Micron rolls out monolithic 8Gb DDR3 SDRAM
A couple of memory manufacturers, one an established incumbent and the other a startup, have announced their respective offerings as regards bringing to the market 8Gb DDR3 DRAM modules.
Micron has recently unleashed a monolithic 8Gb DDR3 SDRAM component based on its latest-generation 25nm DRAM manufacturing process. Brett Williams, the company's senior business development manager, said the component expands the capabilities of DDR3 for customers that aren't ready to transition to DDR4.
Williams said the foremost reason for customers to stay with DDR3 for the near future is DDR4 is still more expensive, and many enterprises don't see making the move as necessary yet, the performance boost or power reduction don't merit the significant price difference.
The main market for Micron's monolithic 8Gb DDR3 SDRAM is the enterprise data centre segment, stated Williams, which will benefit from a reduction in cost thanks to the improved density of 8Gb on a single die pack. This market is seeing increasing demand for larger memory footprints thanks to more data intensive workloads, which means higher density modules.
While Micron has announced the industry's first monolithic 8Gb DDR3 SDRAM component, I'M Intelligent Memory, a Hong Kong-based fabless DRAM manufacturer, recently introduced what it says are the first 8Gb DDR3 components with a single chip-select using existing 30nm manufacturing technologies.
Thorsten Wronski, president of sales and technology at Memphis Electronic AG, the company that is distributing the memory on behalf of Intelligent Memory, said the company came up with the idea of combining two 4Gb devices in a 30nm process using proprietary techniques to make them work like one monolithic 8Gb chip within the JEDEC standards.
Wronski said other manufacturers have made multiple die stacks before, but always in a way that each die was separately accessible through its own set of control-lines. The difference with Intelligent Memory chips is they have just one set of control lines. Intelligent Memory's 8Gb DDR3 components make it possible to manufacture 16Gb unbuffered DIMMs and SO-DIMMs, fitting into any laptop or PC on the market.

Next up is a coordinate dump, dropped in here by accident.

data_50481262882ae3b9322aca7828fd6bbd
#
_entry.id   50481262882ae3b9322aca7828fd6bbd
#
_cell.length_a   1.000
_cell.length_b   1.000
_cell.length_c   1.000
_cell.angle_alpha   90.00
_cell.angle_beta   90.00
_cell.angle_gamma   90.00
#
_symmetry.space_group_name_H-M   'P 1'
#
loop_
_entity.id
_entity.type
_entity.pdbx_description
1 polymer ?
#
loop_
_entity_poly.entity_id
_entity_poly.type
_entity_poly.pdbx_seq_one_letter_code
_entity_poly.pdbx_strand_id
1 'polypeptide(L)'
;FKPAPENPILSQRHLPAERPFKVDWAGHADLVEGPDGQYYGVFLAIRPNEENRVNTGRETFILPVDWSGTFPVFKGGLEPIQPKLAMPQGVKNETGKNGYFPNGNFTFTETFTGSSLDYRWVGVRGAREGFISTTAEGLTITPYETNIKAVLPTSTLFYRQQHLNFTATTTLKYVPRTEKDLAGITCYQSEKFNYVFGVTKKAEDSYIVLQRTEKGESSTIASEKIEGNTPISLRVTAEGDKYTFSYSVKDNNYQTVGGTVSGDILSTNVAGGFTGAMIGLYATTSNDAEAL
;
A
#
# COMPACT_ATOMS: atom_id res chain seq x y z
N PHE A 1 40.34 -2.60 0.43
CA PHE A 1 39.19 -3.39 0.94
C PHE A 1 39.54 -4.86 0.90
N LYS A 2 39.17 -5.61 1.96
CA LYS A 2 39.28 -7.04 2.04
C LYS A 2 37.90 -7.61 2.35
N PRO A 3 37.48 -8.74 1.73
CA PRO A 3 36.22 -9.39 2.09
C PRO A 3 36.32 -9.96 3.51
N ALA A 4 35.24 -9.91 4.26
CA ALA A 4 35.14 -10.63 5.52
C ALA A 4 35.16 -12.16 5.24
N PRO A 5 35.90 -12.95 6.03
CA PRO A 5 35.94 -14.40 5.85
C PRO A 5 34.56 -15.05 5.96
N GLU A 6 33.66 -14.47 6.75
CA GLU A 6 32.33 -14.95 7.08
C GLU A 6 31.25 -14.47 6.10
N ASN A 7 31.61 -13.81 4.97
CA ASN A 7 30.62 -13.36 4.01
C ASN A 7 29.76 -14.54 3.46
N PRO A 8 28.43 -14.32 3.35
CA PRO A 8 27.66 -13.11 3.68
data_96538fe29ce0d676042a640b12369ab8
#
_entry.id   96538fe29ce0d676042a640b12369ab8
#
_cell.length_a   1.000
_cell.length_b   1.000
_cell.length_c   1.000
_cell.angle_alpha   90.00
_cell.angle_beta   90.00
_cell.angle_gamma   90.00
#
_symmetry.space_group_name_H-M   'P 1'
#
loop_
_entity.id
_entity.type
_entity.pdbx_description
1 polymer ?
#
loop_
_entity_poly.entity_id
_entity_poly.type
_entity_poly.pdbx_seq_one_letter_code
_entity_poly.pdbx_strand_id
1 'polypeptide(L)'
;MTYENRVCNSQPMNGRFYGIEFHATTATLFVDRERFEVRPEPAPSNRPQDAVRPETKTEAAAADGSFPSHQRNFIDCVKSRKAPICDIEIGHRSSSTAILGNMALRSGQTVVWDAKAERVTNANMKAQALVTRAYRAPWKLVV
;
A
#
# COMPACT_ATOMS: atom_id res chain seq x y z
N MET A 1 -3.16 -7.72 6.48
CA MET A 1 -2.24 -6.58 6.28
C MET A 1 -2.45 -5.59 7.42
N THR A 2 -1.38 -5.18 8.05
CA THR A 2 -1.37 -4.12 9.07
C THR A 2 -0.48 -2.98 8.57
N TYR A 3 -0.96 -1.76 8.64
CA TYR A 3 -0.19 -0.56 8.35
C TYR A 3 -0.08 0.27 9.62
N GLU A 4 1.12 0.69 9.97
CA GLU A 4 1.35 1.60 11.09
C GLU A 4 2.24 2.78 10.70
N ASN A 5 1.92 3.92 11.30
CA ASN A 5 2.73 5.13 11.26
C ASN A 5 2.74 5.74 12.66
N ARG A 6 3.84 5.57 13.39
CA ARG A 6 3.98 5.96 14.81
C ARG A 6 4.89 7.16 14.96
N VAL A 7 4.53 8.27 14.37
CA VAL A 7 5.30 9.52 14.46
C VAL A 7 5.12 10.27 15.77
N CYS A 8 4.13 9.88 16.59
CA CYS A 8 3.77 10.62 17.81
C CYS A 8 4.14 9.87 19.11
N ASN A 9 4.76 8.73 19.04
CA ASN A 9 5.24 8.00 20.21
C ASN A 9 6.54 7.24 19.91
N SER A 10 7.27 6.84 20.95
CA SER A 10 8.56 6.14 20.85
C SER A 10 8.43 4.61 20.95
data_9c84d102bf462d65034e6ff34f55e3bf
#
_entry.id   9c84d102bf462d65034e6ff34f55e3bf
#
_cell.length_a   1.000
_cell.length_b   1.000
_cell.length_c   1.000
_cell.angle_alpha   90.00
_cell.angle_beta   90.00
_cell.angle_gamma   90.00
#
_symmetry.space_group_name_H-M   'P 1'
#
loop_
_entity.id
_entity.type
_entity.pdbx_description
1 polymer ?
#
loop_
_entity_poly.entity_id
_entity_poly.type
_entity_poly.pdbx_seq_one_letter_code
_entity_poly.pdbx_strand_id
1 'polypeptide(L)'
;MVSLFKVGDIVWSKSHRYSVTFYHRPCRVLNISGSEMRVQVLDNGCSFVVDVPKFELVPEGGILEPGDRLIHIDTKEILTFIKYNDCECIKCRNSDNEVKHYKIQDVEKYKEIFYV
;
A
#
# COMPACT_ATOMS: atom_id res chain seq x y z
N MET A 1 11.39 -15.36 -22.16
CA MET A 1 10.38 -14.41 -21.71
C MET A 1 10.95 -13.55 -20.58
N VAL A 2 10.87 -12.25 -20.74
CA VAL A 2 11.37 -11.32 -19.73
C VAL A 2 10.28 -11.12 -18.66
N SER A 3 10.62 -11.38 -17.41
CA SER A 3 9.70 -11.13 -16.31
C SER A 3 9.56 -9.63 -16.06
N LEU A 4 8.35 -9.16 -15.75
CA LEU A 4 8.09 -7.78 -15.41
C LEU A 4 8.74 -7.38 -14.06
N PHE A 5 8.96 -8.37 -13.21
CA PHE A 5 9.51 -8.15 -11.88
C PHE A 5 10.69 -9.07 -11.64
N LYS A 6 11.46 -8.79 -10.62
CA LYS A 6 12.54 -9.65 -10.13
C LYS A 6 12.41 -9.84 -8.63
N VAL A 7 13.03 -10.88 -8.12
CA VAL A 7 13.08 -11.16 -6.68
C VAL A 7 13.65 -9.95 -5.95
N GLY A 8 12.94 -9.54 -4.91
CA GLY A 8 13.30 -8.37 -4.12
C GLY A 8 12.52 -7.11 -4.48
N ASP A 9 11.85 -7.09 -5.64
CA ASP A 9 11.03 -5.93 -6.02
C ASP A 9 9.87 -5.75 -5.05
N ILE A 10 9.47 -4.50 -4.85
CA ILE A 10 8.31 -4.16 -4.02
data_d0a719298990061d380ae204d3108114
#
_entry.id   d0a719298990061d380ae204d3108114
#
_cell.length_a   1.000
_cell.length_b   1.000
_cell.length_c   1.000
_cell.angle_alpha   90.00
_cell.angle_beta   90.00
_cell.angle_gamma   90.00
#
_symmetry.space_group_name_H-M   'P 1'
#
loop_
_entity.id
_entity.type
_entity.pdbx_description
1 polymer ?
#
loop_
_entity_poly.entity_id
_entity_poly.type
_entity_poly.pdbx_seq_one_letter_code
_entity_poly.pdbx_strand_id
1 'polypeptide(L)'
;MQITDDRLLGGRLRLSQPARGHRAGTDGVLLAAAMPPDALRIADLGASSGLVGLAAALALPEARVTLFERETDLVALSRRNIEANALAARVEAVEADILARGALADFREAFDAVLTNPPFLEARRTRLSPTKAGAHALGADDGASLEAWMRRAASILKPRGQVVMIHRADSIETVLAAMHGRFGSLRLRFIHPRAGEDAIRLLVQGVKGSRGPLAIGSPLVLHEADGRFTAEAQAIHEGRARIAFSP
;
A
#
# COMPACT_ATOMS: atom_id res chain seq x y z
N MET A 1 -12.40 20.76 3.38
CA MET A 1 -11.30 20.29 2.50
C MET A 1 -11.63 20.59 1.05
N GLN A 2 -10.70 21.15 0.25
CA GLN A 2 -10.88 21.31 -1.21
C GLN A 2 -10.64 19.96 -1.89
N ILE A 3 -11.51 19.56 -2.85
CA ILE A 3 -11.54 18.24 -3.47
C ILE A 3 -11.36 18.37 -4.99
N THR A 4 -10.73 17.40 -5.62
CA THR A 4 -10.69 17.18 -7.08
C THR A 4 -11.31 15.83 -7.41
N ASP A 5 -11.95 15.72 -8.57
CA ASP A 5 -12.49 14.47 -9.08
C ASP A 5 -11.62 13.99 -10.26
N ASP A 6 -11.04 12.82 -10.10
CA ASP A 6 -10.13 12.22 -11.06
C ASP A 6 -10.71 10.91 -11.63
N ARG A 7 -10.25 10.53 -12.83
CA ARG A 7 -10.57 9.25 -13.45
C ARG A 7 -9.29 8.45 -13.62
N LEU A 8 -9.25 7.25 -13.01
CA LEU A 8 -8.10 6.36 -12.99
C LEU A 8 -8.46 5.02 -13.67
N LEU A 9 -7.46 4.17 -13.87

Wronski said practically any processor of any manufacturer on the market works with the new memory, except for most Intel processors as its memory reference code (MRC), a piece of software code in the BIOS, can only understand DDR3 chip-sizes of 4Gb maximum.
In the meantime, he said, ASUS has confirmed it is possible to upgrade its X79-Delux, Rampage IV Black Edition and other ASUS X79 platform motherboards with eight pieces of Intelligent Memory's 16Gb DDR3 modules using its own BIOS and MRC, and most Intel LGA-2011-socket CPUs such as Sandybridge E or Ivybridge E can be used on these ASUS X79 motherboards. He noted that other motherboard manufacturers including ASRock, Supermicro, AIC and Portwell, have verified and approved the 16Gb modules for numerous motherboards based on AMD, Tilera and Intel's C2000 Avoton series.
Jim Handy, principal analyst with Objective Analysis, said it's difficult to build an 8Gb part cost-effectively unless you use a 20nm class process, so the fact that Micron's new memory component was manufactured using a 25nm process is pretty advanced.
As to how Micron's monolithic 8Gb memory compares with Intelligent Memory's offering, Handy said they are two different products with different target markets, as the startup is targeting niche markets and early adopters for its new memory, while Micron's monolithic DDR3 is aimed at a broader commodity customer base. The primary appeal of a monolithic device, he added, is that it consumes less power.
Handy said Intelligent Memory will also face challenges getting market acceptance, for the simple fact that it's a new entity in the competitive memory market. In addition, lack of support from Intel will also limit its market, as Intel wrote its BIOS not anticipating that there would be 8Gb parts as soon as this, and it's not likely to take the time to verify memory from a manufacturer that has yet to establish itself.
- Gary Hilson
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